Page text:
The LORD comforts Zion, comforts all her ruins. He makes Zion's wasteland an Eden;her desert, a garden of the LORD…Listen to Me, My people, and My nation, give ear! For teaching goes forth from Me, and I will give My judgment as a light of the peoples…My arms will judge peoples. Islands will look eagerly to Me, and in My arms they will have hope. Lift up your eyes towards heaven and look at the earth below! For the heaven can melt away like smoke, and the earth can wear out like a garment…But My salvation will endure forever (Isa. 51.3–6, author's translation).

In issuing this prediction, the exilic author borrows from a passage found in the work of two prophets who lived more than a century and a half earlier, (First) Isaiah and Micah:

In the future, the mountain of the LORD 's House will be established as the greatest of mountains and lifted up above the hills. All nations will flow towards it, and many peoples will come and say, “Let us go up to the LORD 's mountain, to the House of Jacob's God,”…For teaching goes forth from Zion, and the LORD 's word from Jerusalem. And God will judge the nations,…and they will beat their swords into plowshares and their weapons into pruning forks; nation will not lift up sword against nation, and they will learn war no more (Isa. 2.2–4, author's translation; Mic. 4.1–4 is almost identical).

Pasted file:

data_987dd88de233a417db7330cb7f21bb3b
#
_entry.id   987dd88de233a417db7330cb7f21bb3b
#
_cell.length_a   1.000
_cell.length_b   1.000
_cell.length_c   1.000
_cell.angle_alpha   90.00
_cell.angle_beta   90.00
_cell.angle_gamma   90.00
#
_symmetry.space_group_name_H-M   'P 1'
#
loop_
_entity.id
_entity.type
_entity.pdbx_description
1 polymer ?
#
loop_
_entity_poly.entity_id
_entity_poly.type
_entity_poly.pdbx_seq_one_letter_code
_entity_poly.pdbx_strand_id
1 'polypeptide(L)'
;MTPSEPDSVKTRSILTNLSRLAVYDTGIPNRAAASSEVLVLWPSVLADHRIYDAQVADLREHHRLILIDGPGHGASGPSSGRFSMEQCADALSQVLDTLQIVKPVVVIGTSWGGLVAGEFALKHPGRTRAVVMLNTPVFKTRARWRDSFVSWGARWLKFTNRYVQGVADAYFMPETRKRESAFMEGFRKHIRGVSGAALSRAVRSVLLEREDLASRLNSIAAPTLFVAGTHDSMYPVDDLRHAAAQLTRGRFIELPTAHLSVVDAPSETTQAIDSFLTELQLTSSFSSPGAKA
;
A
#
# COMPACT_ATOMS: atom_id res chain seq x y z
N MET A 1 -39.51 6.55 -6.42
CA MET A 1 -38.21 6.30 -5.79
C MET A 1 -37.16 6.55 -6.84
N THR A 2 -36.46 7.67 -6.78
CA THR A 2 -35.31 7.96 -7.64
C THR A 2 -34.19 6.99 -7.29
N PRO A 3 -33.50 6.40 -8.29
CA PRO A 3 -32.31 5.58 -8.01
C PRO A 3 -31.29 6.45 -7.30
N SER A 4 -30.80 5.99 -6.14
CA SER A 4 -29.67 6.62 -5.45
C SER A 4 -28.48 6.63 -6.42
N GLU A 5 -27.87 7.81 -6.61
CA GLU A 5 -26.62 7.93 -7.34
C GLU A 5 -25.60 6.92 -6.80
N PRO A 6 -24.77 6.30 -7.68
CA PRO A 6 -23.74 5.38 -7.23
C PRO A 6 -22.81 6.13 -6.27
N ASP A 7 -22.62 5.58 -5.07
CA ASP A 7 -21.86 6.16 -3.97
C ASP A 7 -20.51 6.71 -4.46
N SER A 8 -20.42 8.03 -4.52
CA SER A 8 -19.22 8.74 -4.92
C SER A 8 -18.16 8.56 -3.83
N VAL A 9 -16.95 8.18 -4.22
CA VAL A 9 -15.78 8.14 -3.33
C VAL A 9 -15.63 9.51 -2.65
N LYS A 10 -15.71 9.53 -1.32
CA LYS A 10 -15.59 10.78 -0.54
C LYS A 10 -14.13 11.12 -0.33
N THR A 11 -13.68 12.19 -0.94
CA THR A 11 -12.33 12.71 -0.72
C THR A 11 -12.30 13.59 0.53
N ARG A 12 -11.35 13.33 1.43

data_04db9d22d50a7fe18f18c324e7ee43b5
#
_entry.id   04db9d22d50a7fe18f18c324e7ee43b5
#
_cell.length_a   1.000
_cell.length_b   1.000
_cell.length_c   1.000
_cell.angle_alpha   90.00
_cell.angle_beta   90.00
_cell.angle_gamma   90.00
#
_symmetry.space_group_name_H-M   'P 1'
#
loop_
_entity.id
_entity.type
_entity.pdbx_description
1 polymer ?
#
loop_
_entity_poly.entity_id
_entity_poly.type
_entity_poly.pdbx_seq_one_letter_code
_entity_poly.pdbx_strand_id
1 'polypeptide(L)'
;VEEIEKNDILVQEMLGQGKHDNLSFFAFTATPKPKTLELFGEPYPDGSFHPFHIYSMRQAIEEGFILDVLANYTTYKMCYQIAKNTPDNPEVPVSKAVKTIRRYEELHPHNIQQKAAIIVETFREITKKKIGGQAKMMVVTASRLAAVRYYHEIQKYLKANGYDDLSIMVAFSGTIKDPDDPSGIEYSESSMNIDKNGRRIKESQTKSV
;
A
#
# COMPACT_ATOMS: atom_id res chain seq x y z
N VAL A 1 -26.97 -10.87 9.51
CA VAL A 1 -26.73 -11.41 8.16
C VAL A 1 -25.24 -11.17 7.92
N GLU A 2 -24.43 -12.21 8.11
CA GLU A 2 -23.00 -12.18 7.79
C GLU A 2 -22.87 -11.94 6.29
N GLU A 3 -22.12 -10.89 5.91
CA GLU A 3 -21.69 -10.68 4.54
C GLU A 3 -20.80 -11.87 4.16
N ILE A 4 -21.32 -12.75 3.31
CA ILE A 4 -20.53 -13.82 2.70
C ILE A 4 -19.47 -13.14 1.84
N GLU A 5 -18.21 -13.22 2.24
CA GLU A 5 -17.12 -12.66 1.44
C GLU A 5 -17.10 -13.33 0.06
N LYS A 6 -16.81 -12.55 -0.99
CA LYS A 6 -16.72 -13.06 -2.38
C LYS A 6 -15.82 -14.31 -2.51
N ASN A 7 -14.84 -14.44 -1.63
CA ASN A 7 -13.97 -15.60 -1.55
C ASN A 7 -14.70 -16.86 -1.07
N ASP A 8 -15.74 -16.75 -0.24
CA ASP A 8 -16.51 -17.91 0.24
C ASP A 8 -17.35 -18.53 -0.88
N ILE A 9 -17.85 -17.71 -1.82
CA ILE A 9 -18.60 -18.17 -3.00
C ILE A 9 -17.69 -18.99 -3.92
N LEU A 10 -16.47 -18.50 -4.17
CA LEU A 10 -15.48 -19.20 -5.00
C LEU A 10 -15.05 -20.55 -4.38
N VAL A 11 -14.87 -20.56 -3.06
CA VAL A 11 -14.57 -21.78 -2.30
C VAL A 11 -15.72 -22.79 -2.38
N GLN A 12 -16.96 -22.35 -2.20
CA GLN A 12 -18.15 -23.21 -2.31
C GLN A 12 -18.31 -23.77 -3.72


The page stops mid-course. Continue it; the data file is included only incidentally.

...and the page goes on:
The author of Isa. ch 51 borrowed the items printed in italics above. In addition, ḥorvoteha [“her ruins”] in Isa. ch 51 is an intentional pun, hinting at ḥarvotam [“their swords”] in Isa. ch 2 and Mic. ch 4 , a word that has a different meaning but sounds nearly identical. The passages share several images as well. The idea of peoples gathering appears in both passages, and both predict that the LORD will teach nations and judge them at His mountain. In both passages agricultural images (plowshares and pruning hooks in Isa. ch 2 and Mic. ch 4 , gardens in Isa. ch 53 ) take the place of figures of destruction. The new text reworks the old one. It repeats the earlier prediction, but it shifts attention from the nations who come in pursuit of instruction and peace to the benefits that Jerusalem will gain from her newly exalted position. The later author does not use a citation formula to tell the reader that the new text depends on the older one, but the many items they share indicate their relationship. We may characterize this relationship as a literary allusion. A great many biblical texts utilized their predecessors in this way, and some postbiblical writers continued the tradition of allusion. Based on similarity of vocabulary and phraseology, it is clear that many of the Dead Sea Scrolls borrow and rework texts from the Bible; the same is true of the New Testament. On the other hand, the central works of rabbinic literature (the Talmuds and the midrashim) allude to the Bible much less frequently. They tend instead to cite the Bible explicitly by using citation formulas like “as it is written” or “as it was said.” Other rabbinic works, however, often borrow vocabulary and images from the Bible in a style that recalls the Bible itself; these rabbinic works include prayers found in the Siddur (prayerbook), moralistic books, and some mystical texts. Allusions to the Bible continue throughout the development of Hebrew literature; they are very frequent in medieval Hebrew poetry and in the work of modern Israeli writers such as Bialik, Agnon, Amichai, and others.